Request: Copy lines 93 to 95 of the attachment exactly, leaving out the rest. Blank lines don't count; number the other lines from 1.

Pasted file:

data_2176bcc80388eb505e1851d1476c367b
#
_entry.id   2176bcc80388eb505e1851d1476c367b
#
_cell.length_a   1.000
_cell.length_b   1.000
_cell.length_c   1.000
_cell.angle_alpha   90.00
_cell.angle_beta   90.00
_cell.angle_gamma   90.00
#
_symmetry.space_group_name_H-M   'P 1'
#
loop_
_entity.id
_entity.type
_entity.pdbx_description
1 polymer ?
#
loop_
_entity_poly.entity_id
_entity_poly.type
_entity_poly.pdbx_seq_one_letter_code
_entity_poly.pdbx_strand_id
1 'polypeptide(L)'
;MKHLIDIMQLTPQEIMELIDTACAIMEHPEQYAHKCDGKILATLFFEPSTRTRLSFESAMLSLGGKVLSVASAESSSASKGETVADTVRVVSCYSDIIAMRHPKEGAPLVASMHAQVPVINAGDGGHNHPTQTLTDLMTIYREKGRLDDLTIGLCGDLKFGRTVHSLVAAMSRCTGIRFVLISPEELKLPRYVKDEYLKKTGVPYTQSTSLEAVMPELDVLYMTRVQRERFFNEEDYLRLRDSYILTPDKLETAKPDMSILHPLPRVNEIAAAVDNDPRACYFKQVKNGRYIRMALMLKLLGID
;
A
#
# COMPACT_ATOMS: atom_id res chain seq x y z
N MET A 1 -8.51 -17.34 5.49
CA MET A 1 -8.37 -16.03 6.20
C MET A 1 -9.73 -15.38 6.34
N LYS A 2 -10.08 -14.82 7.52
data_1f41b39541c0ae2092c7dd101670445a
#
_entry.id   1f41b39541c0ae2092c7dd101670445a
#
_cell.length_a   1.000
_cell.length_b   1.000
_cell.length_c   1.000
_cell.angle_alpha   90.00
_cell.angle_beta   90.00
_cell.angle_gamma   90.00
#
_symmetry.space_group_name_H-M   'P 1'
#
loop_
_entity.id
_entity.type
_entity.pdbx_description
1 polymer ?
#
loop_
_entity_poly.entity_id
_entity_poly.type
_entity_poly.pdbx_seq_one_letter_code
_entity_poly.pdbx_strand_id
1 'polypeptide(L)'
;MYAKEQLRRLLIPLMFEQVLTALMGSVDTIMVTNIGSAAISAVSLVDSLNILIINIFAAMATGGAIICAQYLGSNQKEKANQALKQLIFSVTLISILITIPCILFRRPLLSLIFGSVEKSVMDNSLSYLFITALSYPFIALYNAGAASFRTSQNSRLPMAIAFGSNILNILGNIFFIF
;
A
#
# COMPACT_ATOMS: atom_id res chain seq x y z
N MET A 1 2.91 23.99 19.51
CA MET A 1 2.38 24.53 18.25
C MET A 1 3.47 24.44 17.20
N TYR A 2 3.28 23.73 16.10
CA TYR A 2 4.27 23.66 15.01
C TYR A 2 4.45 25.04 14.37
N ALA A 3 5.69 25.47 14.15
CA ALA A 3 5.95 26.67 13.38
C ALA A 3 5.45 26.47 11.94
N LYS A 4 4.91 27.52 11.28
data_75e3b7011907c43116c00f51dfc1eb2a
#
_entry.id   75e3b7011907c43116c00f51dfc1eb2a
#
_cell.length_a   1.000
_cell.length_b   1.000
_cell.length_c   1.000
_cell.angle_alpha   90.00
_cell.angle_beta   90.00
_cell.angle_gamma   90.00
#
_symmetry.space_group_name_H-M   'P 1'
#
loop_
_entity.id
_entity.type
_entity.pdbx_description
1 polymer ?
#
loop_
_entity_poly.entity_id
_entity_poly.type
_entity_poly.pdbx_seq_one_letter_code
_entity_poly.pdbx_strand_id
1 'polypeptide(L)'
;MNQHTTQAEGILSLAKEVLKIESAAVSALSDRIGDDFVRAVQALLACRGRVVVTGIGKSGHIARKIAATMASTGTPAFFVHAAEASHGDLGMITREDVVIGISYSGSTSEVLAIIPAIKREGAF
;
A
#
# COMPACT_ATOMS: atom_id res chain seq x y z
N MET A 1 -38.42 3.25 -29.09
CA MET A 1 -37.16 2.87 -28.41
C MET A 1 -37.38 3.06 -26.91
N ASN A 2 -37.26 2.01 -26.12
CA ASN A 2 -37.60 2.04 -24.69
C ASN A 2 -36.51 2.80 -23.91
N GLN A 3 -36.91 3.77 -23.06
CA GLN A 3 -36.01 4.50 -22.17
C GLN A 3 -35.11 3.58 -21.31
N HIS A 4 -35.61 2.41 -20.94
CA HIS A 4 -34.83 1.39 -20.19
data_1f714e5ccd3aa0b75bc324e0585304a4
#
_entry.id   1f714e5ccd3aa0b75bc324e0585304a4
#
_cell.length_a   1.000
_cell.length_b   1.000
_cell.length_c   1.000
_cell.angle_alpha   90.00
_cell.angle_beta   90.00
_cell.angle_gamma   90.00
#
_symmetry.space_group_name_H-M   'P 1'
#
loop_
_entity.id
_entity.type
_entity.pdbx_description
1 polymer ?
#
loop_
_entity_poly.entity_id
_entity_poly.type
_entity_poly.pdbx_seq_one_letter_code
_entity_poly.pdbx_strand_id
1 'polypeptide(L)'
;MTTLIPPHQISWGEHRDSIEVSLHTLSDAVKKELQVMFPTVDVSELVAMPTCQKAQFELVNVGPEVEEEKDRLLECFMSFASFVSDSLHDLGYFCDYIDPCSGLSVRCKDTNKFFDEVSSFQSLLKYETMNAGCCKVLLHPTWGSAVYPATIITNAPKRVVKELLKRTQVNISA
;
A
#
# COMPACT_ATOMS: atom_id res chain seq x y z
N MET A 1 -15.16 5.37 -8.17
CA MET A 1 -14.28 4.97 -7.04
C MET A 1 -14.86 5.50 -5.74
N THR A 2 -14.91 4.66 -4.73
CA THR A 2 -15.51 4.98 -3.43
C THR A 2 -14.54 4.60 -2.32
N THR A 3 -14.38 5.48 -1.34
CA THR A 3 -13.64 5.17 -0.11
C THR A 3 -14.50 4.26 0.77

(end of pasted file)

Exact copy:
#
loop_
_entity_poly.entity_id